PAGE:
Ownership of real property is a protected constitutional right. Yet when a local government enacts a development moratorium depriving a landowner of the use of their land for potentially a year or more, the response from public officials is often deafening silence. To make matters worse, cities, counties and townships can enact development moratoria with no advance public notice or opportunity for affected parties to raise objections at a public hearing. It is not unusual for landowners or business owners to read about a new moratorium in the local newspaper or by receiving a phone call advising that their land use application is on hold or been rejected outright due to enactment of a new moratorium.

The U.S. Supreme Court and state courts have upheld the constitutionality of development moratoria for a limited duration and for a specific purpose. In California a moratorium up to three years in length was found lawful; counties in Minnesota can enact moratoria that last more than two years. As long as the stated purpose of the moratorium is to allow for a study of applicable land use regulations, and is not being used for a punitive purpose, it is not subject to legal challenge. Cities and counties have learned how to carefully navigate the standard to avoid the allegation they are acting for an unauthorized, i.e. punitive, purpose.

So what happens while the moratorium is in effect? Ostensibly, the local government is required to use the “breathing space” created by the moratorium to study its land use regulations to determine if they are appropriate for a given location or type of use. Too often, however, the moratorium is simply a way to block a project through the passage of time, causing the development opportunity to be lost through an expired contract, financing or change in the market. To make matters worse, local governments have unlimited discretion to amend their comprehensive plans and/or zoning ordinances to entirely block a proposed project by rendering it non-compliant.

You might be thinking that the affected landowner or business owner has some constitutional protections to ensure just compensation for the loss of use of their land; you would be wrong. Unless there is direct evidence that a moratorium was enacted to specifically block a project (very hard to demonstrate), local governments have virtually unchecked discretion to impose moratoria with no legal exposure. It doesn’t matter that you just acquired property at a premium to construct a new convenience retail use; the use of a moratorium to change the zoning code to preclude or limit the use is not a compensable action.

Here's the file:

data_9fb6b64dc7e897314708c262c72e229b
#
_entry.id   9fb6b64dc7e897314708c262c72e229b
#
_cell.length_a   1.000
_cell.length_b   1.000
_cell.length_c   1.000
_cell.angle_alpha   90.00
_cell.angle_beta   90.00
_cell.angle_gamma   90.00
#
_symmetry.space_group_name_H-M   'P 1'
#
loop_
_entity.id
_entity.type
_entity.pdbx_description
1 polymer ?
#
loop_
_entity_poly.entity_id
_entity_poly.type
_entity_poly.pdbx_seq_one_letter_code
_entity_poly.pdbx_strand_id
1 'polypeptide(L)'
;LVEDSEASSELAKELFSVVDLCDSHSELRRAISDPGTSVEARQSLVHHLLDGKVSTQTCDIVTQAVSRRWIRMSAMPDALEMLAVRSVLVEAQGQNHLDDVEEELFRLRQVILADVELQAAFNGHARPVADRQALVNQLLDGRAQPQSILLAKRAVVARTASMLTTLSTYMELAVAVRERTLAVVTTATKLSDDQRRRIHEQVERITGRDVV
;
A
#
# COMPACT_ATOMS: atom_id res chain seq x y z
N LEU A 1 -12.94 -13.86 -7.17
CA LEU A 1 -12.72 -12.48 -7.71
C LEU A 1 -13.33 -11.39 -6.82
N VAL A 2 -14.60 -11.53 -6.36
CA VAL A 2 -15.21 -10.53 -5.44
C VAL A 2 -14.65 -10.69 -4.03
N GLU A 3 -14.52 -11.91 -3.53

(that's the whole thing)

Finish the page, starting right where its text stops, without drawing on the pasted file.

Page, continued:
There have been numerous attempts over the years to amend Minnesota’s interim ordinance statute to build in some procedural protections for property owners and others. These efforts are met with fierce opposition by local government representatives who don’t want to be told how to govern their communities. Environmental protection organizations also strongly oppose changes because moratoria are a politically expedient means of preventing land from being developed. And, of course, NIMBYs love moratoria as a way to prevent change from occurring in their back yard. Suffice to say that when state legislators hear from these groups at the “local” level, even the most ardent “property rights” conservative runs for cover; no legislator wants to get crosswise with their local elected officials. The homebuilding industry in Minnesota did recently secure a modest change to the interim ordinance statute by requiring 10-day prior notice and a public hearing before a city enacts a moratorium relating to housing; the thought of extending the elemental due process change to counties or townships was a political virtual non-starter.

To add the final piece of salt to the wound, notwithstanding that a moratorium halts the use of affected property, the obligation to pay property taxes based on an assessment of highest and best use remains intact. So, not only does the local government win by enacting a moratorium, it wins twice by collecting property taxes on the same property. Go figure.

The old adage about “all politics being local” is especially true with regard to development moratoria; some cities have a philosophical aversion to using them or at least take pains to protect any project that is being actively considered at that time. Unfortunately, not enough communities show this type of consideration.